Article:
J. M. Keynes' 'theory of evidential weight': Its relation to information processing theory and application in the general theory
David Bourget (Western Ontario)
David Chalmers (ANU, NYU)
Rafael De Clercq
Jack Alan Reynolds
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Synthese 71 (1):37 - 59 (1987)
The conclusions derived by Keynes in his Treatise on Probability (1921) concerning induction, analogical reasoning, expectations formation and decision making, mirror and foreshadow the main conclusions of cognitive science and psychology.The problem of weight is studied within an economic context by examining the role it played in Keynes' applied philosophy work, The General Theory (1936). Keynes' approach is then reformulated as an optimal control approach to dealing with changes in information evaluation over time. Based on this analysis the problem of inductive justification, from a societal perspective, is not, What can we rationally believe will occur in the economic future, given our past experiences? but Can we make the future so as to attain specific economic goals with practical certainty? An answer requires that restrictions be placed on the methodological individualist approach and the acceptance of a restricted holistic approach.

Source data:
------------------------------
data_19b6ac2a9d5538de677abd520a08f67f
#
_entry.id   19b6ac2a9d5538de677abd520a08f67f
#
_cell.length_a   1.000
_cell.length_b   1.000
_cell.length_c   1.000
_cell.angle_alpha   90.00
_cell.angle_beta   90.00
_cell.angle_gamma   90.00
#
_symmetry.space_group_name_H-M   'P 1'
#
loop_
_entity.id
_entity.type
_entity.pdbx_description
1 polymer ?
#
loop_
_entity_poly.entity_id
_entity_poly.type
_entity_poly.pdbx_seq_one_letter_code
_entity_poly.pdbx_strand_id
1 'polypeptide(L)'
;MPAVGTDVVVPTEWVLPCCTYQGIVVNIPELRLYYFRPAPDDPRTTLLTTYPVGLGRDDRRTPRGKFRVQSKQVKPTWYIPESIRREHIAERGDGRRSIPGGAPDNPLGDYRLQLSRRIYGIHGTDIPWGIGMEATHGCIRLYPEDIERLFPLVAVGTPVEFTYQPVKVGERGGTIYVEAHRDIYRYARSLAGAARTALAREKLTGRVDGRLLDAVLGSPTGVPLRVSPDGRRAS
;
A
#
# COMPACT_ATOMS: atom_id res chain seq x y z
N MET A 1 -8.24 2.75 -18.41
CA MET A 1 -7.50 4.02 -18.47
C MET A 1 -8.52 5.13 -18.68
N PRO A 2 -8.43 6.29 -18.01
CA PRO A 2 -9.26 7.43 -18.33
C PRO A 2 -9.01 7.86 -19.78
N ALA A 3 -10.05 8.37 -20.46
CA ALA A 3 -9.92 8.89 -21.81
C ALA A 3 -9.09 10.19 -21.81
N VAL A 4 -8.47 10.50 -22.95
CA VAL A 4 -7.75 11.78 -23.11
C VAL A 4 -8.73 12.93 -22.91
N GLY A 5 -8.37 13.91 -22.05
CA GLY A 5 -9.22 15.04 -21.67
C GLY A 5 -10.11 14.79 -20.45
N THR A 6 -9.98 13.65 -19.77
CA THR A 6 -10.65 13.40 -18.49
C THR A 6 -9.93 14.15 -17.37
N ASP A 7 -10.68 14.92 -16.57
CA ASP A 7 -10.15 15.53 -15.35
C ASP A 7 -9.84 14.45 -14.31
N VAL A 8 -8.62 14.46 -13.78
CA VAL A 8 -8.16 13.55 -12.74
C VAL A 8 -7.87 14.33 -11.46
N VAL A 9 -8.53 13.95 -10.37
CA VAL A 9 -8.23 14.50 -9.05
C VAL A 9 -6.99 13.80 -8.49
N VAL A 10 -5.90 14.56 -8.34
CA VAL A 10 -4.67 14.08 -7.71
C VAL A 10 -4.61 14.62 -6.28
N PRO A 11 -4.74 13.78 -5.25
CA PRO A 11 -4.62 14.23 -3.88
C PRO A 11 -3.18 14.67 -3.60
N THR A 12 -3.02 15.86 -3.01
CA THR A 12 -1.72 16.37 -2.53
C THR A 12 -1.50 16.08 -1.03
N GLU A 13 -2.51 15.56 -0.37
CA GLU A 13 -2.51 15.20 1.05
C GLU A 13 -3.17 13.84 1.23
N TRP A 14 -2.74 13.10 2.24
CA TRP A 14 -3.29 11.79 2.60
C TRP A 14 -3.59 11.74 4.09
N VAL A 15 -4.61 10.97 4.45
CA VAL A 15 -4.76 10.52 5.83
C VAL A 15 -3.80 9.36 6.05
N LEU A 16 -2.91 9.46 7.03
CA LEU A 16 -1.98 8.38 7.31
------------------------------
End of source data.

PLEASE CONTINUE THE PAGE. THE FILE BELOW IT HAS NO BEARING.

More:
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References found in this work BETA
A. J. Ayer (1982/1984). Philosophy in the Twentieth Century. Vintage Books.
Henry Ely Kyburg (1970). Probability and Inductive Logic. [New York]Macmillan.
Nicholas Rescher (1980). Induction: An Essay on the Justification of Inductive Reasoning. Blackwell.
George Shackle (1949). Expectation in Economics. Cambridge University Press.
Citations of this work BETA
Michael Emmett Brady (1988). J. M. Keynes's Position on the General Applicability of Mathematical, Logical and Statistical Methods in Economics and Social Science. Synthese 76 (1):1 - 24.
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